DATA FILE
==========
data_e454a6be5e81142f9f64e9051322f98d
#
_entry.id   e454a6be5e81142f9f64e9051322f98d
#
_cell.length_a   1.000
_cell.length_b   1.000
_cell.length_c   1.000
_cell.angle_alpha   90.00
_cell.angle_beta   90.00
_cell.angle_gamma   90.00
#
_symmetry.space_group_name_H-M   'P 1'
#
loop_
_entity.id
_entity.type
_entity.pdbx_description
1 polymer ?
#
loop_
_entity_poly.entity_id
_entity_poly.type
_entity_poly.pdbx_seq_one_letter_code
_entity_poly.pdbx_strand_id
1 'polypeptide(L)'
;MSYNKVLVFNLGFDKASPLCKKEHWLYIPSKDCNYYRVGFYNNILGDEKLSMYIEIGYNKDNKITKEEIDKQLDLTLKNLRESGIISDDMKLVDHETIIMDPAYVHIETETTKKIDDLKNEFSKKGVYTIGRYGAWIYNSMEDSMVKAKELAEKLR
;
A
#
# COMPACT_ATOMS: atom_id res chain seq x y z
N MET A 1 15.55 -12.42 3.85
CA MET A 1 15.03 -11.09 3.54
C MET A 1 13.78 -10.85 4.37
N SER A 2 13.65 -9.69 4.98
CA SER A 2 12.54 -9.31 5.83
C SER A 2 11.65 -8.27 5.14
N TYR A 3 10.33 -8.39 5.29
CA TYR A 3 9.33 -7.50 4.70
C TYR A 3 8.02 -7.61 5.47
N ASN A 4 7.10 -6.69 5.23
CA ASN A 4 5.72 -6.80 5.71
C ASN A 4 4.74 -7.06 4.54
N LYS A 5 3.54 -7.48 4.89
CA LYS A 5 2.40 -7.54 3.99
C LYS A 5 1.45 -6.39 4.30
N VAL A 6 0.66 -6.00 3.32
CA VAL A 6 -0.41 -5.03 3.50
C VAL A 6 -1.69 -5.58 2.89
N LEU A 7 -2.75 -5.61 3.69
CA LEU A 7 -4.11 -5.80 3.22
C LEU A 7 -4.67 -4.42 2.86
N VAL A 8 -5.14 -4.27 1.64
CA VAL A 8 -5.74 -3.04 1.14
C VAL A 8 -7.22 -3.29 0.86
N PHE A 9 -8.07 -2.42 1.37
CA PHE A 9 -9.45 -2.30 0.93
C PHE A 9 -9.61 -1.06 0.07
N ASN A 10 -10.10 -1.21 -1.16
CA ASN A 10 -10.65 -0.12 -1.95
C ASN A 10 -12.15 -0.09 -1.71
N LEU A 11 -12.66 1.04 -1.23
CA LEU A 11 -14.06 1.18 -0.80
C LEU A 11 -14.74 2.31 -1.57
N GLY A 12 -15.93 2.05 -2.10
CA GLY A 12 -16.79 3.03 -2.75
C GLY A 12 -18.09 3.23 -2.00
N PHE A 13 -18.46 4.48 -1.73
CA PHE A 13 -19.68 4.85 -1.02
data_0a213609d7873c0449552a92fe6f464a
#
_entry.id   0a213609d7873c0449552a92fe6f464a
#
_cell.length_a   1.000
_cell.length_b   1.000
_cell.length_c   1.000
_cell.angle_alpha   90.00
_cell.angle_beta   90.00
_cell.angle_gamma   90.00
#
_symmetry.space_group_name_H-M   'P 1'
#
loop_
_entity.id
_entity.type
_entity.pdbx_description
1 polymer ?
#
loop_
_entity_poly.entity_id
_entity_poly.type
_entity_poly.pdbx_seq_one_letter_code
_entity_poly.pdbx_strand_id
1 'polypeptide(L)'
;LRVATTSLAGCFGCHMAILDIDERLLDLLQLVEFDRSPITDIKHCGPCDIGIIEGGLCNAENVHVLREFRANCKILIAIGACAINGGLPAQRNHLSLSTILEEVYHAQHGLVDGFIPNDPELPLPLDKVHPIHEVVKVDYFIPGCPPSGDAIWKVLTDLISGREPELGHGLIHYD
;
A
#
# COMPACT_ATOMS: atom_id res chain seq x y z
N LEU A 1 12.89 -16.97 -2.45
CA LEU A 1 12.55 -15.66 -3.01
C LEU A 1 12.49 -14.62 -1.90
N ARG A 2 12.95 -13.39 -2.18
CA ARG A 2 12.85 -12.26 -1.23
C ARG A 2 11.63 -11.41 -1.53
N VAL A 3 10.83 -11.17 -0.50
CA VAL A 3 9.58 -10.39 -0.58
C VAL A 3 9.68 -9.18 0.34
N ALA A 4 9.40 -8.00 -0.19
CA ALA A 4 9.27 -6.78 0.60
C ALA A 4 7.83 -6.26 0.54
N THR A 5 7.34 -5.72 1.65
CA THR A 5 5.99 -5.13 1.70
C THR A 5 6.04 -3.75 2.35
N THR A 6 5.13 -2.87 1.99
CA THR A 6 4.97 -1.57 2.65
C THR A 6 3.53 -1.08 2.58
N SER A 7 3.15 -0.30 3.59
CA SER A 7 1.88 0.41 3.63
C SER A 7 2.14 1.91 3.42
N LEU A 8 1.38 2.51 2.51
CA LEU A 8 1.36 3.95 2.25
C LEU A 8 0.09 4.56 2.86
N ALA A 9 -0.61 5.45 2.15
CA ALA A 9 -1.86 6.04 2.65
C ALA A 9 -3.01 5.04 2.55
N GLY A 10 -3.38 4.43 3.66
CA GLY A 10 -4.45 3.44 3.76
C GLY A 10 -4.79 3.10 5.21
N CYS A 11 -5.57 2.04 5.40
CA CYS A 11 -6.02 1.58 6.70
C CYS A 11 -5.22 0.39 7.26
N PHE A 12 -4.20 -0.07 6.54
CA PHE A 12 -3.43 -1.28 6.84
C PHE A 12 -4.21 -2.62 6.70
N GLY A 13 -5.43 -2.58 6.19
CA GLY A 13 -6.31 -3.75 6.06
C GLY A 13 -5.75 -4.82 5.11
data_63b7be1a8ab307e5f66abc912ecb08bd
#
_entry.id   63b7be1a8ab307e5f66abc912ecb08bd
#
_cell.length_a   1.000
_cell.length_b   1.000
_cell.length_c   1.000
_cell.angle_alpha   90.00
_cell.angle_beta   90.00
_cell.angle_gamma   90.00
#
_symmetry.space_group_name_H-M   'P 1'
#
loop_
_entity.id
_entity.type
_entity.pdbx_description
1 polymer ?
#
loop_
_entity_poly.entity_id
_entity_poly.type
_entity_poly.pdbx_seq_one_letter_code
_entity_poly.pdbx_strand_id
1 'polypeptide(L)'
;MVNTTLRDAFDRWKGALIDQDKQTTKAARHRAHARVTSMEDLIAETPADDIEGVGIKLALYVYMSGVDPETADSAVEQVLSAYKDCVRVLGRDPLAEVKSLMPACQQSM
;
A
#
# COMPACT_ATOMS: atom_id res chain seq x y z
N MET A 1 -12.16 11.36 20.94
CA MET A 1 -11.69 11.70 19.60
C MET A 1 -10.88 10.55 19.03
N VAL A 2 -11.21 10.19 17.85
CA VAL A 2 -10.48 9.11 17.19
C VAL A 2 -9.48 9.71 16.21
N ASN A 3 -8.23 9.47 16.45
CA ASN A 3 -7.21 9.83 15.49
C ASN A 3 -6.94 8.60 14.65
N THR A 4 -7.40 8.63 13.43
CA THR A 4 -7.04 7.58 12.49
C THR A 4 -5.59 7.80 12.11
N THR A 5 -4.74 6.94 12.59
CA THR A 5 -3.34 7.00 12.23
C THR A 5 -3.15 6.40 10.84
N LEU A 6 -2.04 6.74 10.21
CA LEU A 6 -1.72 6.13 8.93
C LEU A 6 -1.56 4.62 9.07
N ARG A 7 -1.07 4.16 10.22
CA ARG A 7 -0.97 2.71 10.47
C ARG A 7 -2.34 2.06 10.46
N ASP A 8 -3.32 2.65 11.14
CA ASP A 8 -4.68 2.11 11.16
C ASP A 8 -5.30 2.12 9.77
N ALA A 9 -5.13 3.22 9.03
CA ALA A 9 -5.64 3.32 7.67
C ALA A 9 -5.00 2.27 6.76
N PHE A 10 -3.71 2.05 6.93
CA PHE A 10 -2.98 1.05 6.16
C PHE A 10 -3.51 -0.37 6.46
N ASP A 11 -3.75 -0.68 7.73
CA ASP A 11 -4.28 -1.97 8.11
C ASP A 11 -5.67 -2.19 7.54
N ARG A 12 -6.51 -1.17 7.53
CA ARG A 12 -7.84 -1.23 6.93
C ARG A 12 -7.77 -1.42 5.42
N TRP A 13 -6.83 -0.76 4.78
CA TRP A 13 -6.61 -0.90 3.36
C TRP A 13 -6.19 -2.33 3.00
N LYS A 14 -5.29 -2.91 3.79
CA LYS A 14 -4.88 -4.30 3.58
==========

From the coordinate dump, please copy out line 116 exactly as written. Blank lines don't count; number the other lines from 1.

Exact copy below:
C THR A 6 3.53 -1.08 2.58